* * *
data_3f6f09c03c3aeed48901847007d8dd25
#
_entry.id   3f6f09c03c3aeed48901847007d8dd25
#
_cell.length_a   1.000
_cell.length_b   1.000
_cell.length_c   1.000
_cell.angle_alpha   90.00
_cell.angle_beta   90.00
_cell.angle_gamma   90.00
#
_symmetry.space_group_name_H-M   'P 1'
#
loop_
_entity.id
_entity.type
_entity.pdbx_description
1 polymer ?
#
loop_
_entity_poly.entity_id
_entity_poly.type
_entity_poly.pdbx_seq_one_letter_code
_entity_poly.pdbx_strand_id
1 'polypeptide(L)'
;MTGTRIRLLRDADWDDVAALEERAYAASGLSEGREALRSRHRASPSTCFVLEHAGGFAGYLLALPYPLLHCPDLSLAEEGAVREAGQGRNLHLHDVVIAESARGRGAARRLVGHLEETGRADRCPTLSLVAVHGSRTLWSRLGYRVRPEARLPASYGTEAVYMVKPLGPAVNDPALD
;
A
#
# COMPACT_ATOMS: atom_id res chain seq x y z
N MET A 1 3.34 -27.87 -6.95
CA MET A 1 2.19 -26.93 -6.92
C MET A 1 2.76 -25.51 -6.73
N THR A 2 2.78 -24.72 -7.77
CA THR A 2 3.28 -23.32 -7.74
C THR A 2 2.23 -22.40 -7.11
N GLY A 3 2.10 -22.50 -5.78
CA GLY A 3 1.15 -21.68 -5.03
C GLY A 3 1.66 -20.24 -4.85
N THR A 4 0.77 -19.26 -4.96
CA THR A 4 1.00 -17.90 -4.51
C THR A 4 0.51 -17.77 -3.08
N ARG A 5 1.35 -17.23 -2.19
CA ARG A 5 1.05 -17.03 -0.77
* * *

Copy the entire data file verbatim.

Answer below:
data_3f6f09c03c3aeed48901847007d8dd25
#
_entry.id   3f6f09c03c3aeed48901847007d8dd25
#
_cell.length_a   1.000
_cell.length_b   1.000
_cell.length_c   1.000
_cell.angle_alpha   90.00
_cell.angle_beta   90.00
_cell.angle_gamma   90.00
#
_symmetry.space_group_name_H-M   'P 1'
#
loop_
_entity.id
_entity.type
_entity.pdbx_description
1 polymer ?
#
loop_
_entity_poly.entity_id
_entity_poly.type
_entity_poly.pdbx_seq_one_letter_code
_entity_poly.pdbx_strand_id
1 'polypeptide(L)'
;MTGTRIRLLRDADWDDVAALEERAYAASGLSEGREALRSRHRASPSTCFVLEHAGGFAGYLLALPYPLLHCPDLSLAEEGAVREAGQGRNLHLHDVVIAESARGRGAARRLVGHLEETGRADRCPTLSLVAVHGSRTLWSRLGYRVRPEARLPASYGTEAVYMVKPLGPAVNDPALD
;
A
#
# COMPACT_ATOMS: atom_id res chain seq x y z
N MET A 1 3.34 -27.87 -6.95
CA MET A 1 2.19 -26.93 -6.92
C MET A 1 2.76 -25.51 -6.73
N THR A 2 2.78 -24.72 -7.77
CA THR A 2 3.28 -23.32 -7.74
C THR A 2 2.23 -22.40 -7.11
N GLY A 3 2.10 -22.50 -5.78
CA GLY A 3 1.15 -21.68 -5.03
C GLY A 3 1.66 -20.24 -4.85
N THR A 4 0.77 -19.26 -4.96
CA THR A 4 1.00 -17.90 -4.51
C THR A 4 0.51 -17.77 -3.08
N ARG A 5 1.35 -17.23 -2.19
CA ARG A 5 1.05 -17.03 -0.77